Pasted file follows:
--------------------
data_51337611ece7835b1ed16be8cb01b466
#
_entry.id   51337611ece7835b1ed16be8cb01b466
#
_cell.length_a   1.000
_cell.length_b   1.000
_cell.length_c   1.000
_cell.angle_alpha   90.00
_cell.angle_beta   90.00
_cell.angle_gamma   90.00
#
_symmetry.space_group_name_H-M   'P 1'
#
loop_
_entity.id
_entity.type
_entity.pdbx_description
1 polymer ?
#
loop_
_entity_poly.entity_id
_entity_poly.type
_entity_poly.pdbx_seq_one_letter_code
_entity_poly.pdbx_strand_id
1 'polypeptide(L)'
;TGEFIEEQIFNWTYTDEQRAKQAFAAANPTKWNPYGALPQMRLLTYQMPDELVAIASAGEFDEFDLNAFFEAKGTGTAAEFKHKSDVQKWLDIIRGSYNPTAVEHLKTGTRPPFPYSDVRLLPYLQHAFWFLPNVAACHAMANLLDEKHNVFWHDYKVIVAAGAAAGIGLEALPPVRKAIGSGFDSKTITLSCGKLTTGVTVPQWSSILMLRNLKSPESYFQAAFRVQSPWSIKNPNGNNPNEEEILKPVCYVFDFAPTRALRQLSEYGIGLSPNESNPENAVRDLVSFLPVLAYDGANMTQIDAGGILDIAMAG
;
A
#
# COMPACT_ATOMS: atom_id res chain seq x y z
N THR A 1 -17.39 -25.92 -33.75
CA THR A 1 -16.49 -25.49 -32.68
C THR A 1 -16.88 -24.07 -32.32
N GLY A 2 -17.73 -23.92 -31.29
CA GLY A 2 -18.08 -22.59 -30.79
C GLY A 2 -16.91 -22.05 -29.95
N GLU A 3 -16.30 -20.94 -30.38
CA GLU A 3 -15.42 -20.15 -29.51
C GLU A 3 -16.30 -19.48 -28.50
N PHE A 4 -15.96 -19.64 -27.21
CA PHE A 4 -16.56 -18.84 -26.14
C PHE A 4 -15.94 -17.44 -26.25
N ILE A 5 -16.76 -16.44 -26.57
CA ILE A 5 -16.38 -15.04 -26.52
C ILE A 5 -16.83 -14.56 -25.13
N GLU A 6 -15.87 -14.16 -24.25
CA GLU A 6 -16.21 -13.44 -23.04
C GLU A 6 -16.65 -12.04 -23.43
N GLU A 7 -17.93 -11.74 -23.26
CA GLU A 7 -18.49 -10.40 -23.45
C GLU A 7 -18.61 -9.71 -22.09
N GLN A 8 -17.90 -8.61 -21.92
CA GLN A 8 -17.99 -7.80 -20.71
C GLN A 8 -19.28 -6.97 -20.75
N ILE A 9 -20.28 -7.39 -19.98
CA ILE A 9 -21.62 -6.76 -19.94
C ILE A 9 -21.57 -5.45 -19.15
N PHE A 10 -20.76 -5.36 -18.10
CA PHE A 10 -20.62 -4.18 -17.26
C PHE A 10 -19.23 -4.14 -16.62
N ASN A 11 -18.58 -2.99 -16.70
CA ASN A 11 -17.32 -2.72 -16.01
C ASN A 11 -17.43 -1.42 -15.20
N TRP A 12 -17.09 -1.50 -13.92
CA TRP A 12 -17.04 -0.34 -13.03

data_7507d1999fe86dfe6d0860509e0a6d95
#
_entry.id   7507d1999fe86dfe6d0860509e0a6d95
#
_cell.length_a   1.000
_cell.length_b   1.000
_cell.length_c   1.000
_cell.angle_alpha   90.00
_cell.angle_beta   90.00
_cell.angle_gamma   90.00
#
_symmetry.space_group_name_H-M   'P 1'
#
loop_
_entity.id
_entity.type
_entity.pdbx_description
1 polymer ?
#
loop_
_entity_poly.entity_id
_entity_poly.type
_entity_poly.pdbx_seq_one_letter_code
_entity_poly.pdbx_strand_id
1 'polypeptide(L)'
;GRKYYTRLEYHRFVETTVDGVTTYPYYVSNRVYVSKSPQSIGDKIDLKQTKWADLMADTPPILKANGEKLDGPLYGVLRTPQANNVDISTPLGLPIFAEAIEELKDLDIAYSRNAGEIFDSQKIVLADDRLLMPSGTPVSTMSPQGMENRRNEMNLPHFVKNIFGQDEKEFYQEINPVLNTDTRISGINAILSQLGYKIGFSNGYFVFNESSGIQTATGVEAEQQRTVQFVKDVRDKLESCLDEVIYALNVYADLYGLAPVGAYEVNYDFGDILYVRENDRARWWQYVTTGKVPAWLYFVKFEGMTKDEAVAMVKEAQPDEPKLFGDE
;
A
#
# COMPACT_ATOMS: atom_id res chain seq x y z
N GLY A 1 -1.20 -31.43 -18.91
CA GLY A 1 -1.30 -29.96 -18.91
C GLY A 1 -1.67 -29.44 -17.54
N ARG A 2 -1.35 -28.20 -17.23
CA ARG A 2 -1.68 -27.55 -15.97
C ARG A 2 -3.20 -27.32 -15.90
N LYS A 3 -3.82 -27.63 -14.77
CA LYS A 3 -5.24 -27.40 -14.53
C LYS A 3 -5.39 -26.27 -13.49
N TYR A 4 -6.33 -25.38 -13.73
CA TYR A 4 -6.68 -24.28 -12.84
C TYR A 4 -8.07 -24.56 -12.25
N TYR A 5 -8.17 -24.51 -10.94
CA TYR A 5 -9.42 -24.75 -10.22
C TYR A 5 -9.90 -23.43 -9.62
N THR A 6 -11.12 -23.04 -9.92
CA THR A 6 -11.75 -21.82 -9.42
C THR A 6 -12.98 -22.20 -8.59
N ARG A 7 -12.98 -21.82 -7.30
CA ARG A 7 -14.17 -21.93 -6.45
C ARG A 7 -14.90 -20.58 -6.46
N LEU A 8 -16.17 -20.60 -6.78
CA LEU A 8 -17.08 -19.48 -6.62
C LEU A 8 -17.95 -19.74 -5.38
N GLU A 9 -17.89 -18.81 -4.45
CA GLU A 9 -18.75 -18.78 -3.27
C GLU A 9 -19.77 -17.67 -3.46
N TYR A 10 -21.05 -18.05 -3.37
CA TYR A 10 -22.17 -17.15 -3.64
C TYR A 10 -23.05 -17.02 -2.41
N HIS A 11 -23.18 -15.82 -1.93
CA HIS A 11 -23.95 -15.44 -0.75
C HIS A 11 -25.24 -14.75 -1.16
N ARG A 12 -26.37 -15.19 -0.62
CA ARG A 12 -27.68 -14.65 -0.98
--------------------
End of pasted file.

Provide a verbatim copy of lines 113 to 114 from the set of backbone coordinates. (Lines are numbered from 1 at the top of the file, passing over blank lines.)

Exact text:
C THR A 6 -12.98 -22.20 -8.59
N ARG A 7 -12.98 -21.82 -7.30